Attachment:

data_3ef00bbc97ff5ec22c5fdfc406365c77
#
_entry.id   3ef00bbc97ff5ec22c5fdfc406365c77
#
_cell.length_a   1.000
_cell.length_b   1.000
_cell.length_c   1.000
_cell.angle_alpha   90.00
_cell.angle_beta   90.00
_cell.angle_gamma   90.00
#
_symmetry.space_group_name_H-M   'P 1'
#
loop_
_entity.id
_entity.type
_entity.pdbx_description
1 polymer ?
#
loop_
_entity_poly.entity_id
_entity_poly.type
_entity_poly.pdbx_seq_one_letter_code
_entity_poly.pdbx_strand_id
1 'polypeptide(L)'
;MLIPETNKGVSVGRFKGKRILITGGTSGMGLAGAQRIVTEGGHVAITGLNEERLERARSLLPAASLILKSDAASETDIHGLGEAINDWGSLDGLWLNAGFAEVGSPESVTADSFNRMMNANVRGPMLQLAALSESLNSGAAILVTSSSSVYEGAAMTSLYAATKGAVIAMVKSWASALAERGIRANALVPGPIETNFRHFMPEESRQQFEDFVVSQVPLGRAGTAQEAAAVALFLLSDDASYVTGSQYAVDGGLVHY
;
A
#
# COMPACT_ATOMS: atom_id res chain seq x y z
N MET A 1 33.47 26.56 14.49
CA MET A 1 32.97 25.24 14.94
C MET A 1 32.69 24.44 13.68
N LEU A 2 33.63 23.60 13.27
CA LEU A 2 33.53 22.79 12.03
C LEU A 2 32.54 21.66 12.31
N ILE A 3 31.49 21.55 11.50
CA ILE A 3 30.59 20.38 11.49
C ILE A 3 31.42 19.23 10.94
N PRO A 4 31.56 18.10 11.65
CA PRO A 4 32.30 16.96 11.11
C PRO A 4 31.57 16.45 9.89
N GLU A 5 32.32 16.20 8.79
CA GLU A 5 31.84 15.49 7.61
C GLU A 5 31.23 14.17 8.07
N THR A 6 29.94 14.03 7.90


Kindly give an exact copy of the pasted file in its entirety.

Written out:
data_3ef00bbc97ff5ec22c5fdfc406365c77
#
_entry.id   3ef00bbc97ff5ec22c5fdfc406365c77
#
_cell.length_a   1.000
_cell.length_b   1.000
_cell.length_c   1.000
_cell.angle_alpha   90.00
_cell.angle_beta   90.00
_cell.angle_gamma   90.00
#
_symmetry.space_group_name_H-M   'P 1'
#
loop_
_entity.id
_entity.type
_entity.pdbx_description
1 polymer ?
#
loop_
_entity_poly.entity_id
_entity_poly.type
_entity_poly.pdbx_seq_one_letter_code
_entity_poly.pdbx_strand_id
1 'polypeptide(L)'
;MLIPETNKGVSVGRFKGKRILITGGTSGMGLAGAQRIVTEGGHVAITGLNEERLERARSLLPAASLILKSDAASETDIHGLGEAINDWGSLDGLWLNAGFAEVGSPESVTADSFNRMMNANVRGPMLQLAALSESLNSGAAILVTSSSSVYEGAAMTSLYAATKGAVIAMVKSWASALAERGIRANALVPGPIETNFRHFMPEESRQQFEDFVVSQVPLGRAGTAQEAAAVALFLLSDDASYVTGSQYAVDGGLVHY
;
A
#
# COMPACT_ATOMS: atom_id res chain seq x y z
N MET A 1 33.47 26.56 14.49
CA MET A 1 32.97 25.24 14.94
C MET A 1 32.69 24.44 13.68
N LEU A 2 33.63 23.60 13.27
CA LEU A 2 33.53 22.79 12.03
C LEU A 2 32.54 21.66 12.31
N ILE A 3 31.49 21.55 11.50
CA ILE A 3 30.59 20.38 11.49
C ILE A 3 31.42 19.23 10.94
N PRO A 4 31.56 18.10 11.65
CA PRO A 4 32.30 16.96 11.11
C PRO A 4 31.57 16.45 9.89
N GLU A 5 32.32 16.20 8.79
CA GLU A 5 31.84 15.49 7.61
C GLU A 5 31.23 14.17 8.07
N THR A 6 29.94 14.03 7.90